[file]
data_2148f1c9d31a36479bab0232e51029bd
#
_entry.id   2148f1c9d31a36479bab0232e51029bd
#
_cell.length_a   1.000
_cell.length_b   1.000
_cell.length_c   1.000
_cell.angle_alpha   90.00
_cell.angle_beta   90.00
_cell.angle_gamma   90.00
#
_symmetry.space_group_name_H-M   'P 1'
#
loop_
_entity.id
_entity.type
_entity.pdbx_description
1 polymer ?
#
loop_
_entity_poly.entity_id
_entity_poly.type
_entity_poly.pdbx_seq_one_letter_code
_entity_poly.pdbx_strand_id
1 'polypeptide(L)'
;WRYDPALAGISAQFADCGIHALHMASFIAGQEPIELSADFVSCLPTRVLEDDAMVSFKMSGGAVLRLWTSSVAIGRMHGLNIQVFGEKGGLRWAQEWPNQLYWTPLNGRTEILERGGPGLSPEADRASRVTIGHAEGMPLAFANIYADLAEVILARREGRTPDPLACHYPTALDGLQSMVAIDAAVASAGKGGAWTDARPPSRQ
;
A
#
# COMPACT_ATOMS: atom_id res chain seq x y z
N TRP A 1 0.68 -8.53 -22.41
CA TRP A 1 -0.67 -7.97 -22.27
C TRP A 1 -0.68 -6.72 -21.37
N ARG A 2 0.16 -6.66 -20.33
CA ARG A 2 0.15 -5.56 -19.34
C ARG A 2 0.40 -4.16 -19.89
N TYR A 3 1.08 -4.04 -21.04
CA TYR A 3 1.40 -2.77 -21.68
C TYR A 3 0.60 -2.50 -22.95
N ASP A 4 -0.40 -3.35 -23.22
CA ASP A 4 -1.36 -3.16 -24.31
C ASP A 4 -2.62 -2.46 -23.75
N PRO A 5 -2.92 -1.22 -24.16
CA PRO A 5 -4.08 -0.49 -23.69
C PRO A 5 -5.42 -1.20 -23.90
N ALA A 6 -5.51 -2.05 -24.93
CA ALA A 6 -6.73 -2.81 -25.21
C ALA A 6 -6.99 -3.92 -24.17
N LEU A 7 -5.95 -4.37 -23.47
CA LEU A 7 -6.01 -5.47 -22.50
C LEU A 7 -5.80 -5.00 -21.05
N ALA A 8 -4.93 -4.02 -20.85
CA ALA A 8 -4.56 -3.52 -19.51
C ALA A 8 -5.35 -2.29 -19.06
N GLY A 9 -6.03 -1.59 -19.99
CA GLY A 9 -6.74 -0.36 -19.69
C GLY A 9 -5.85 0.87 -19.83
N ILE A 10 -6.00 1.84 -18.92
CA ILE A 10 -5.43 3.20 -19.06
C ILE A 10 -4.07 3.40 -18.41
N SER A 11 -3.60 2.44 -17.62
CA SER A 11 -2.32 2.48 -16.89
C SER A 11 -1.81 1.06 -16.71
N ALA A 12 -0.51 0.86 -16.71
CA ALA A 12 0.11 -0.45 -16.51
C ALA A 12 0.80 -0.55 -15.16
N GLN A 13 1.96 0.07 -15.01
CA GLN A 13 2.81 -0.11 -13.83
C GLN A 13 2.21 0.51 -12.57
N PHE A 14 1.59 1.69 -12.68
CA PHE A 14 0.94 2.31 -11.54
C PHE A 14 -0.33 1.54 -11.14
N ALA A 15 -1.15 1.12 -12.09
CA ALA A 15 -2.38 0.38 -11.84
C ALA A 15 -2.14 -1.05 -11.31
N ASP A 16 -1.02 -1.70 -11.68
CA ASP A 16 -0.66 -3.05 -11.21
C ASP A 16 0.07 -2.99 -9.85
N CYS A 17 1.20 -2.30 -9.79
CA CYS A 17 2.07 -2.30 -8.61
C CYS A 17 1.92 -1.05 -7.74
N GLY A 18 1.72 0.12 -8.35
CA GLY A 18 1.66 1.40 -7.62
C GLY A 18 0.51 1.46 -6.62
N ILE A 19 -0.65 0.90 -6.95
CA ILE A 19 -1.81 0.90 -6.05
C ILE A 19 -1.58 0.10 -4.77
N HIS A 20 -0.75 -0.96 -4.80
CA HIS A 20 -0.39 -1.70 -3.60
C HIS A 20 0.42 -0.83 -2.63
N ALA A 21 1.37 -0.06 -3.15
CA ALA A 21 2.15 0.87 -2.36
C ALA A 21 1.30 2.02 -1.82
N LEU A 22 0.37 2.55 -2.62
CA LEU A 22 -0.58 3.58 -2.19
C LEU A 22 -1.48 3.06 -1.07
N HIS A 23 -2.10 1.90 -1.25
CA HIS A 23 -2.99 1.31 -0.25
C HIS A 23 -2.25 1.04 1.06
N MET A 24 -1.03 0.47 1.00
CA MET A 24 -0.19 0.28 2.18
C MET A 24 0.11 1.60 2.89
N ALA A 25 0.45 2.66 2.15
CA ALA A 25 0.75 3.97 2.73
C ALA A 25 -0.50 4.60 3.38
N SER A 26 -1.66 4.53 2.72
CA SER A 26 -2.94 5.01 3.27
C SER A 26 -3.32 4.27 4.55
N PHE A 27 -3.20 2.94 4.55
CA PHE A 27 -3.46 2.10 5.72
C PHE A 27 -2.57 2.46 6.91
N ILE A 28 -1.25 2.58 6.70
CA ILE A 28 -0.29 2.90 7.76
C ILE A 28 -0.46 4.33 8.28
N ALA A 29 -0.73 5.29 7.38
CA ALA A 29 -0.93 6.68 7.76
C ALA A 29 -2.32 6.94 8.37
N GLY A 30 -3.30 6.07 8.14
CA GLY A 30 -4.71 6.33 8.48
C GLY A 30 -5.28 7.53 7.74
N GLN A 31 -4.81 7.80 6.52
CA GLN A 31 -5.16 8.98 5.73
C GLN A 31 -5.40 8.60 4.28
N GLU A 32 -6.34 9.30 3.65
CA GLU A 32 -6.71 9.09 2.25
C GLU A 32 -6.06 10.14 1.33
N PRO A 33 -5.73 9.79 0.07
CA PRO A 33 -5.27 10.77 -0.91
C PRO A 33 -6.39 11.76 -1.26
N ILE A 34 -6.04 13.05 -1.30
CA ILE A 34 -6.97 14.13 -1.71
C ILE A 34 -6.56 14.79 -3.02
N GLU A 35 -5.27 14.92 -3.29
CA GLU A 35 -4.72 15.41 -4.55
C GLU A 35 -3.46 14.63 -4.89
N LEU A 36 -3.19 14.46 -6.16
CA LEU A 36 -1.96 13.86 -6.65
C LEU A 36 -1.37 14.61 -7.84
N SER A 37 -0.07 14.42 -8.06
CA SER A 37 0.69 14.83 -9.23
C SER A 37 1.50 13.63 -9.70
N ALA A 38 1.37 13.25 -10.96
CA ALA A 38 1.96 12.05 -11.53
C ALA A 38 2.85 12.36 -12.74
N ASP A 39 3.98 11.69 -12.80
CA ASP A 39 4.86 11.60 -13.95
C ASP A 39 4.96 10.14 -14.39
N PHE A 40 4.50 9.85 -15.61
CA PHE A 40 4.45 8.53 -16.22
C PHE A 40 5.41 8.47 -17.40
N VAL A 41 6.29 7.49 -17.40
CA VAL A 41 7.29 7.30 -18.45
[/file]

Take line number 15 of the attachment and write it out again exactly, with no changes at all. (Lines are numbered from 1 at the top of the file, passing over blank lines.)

_entity.id